We design and install award winning Home Theaters for less than you might expect. This particular one won 'Best Home Theater Installation for under $75,000 at the CEDIA Electronic Lifestyle Awards.
The days of noisy dial-up connections and web browsers that came on CD-ROMs may be over, but if your home has an outdated router, you’re still living in the past. Homes today have an average of 8 devices connected to the Internet, and 84% of users stream videos and music, or play games online – all at the same time. However, a majority of homes still use old wireless router technology. It's no wonder many of us struggle with wireless performance issues.
A wireless router is now most commonly the internet connection hub of your home. Put simply wireless router delivers a single Internet connection to other devices on the network through either wired Ethernet or wireless connectivity.
Routers also often provide additional capabilities, such as USB ports for attaching an external drive or printer and then sharing those devices on a network; built-in firewalls to protect against Internet threats from invading a network; and services such as UPnP and DLNA to allow streaming multimedia content throughout the network.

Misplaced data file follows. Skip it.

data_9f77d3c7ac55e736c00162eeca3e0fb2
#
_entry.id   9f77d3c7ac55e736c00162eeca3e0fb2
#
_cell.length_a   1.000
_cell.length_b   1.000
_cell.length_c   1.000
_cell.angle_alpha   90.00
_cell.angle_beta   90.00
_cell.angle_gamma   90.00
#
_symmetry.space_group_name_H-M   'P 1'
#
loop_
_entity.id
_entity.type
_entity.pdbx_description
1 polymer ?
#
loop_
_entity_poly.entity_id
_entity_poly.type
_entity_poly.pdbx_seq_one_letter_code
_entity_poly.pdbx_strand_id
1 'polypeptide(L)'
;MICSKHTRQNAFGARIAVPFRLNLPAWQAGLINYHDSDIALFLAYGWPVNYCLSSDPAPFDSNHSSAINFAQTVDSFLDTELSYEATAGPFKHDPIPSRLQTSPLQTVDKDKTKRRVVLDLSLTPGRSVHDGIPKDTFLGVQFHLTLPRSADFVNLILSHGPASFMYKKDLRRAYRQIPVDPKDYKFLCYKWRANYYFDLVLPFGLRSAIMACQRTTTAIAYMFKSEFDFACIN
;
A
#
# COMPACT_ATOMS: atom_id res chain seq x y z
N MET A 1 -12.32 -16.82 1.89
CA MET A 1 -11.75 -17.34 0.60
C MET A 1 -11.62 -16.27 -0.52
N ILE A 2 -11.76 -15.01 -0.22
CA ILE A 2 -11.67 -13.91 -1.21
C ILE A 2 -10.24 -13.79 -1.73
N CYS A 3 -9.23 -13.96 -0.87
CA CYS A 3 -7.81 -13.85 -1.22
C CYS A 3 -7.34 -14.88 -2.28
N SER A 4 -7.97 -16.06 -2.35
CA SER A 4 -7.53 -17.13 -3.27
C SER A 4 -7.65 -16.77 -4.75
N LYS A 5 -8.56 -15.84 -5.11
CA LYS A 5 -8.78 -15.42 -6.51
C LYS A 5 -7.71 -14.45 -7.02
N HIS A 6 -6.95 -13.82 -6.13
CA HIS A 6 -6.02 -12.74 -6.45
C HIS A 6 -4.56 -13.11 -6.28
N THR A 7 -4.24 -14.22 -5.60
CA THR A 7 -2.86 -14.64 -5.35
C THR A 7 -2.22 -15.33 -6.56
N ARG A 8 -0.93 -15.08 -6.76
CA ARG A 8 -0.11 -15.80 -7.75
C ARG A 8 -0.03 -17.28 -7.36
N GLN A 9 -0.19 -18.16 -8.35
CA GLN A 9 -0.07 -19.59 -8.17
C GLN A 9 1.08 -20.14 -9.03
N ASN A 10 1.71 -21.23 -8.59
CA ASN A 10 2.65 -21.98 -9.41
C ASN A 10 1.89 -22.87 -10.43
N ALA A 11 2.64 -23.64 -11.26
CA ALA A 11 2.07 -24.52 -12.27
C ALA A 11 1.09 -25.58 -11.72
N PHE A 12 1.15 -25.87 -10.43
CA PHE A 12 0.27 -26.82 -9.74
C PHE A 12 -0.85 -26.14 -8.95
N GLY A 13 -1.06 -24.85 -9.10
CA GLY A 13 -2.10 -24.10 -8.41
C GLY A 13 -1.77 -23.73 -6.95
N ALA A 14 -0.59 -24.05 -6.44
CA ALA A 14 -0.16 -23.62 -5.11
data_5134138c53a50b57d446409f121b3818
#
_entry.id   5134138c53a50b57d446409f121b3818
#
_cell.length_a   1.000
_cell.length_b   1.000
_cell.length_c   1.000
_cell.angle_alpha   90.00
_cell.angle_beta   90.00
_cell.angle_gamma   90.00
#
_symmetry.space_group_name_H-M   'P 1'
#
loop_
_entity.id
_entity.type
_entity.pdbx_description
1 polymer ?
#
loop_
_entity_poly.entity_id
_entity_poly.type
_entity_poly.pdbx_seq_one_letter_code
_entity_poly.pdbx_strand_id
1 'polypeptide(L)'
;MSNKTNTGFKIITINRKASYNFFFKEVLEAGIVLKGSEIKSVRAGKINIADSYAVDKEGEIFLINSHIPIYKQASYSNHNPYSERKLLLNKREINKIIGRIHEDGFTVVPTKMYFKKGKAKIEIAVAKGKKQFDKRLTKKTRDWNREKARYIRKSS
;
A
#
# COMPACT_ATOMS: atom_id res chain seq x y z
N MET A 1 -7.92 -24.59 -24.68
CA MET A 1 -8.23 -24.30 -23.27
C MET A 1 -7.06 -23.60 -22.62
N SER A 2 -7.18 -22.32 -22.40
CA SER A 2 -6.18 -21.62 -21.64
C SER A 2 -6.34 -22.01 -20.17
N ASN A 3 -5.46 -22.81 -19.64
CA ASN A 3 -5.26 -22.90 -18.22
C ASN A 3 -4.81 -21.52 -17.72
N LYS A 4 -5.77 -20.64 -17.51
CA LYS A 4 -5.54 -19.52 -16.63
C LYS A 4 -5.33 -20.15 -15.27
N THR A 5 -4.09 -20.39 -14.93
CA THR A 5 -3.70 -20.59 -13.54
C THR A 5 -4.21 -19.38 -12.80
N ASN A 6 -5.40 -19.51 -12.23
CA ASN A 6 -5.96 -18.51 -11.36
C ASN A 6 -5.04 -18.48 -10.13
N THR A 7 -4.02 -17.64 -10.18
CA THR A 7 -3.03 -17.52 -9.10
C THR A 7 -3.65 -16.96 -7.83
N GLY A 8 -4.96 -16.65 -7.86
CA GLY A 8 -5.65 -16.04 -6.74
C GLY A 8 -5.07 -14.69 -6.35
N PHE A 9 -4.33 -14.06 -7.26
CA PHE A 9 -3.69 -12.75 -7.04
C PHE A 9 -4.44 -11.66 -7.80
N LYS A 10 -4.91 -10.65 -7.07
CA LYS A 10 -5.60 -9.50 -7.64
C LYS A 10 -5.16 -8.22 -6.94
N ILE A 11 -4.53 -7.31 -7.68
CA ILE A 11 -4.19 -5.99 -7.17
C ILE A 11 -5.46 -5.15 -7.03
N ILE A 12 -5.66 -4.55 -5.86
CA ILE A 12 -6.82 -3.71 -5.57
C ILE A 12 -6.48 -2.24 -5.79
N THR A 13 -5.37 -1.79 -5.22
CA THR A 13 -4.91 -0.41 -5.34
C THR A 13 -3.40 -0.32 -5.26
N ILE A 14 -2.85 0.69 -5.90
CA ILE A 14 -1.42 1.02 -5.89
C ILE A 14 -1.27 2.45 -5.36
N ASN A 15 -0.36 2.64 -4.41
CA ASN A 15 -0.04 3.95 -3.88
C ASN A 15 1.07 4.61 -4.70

Some Wi-Fi routers can also perform other tasks, such as allowing you to set up access for guests to connect to your wireless network and use your Internet service (without giving them access to resources like files and printers, or you can at least limit that access). You can also use a router's Quality of Service (QoS) feature to give priority to the type of network traffic most important to you, be it Voice over Internet Protocol (VoIP), video, or even file sharing.
So although a Wi-Fi router's main function is to deliver Internet (or WAN) access to your private network devices, it can do much more. Some can police what your children access on the Internet, and just about all can restrict which devices can connect to your network via a feature called MAC filtering.
Routers can vary from feature-heavy to simple. Some routers, targeted at novice users, are easy to set up, while others take a little more know-how. Routers also vary in the throughput they can crank out depending on the antenna configuration and the hardware inside.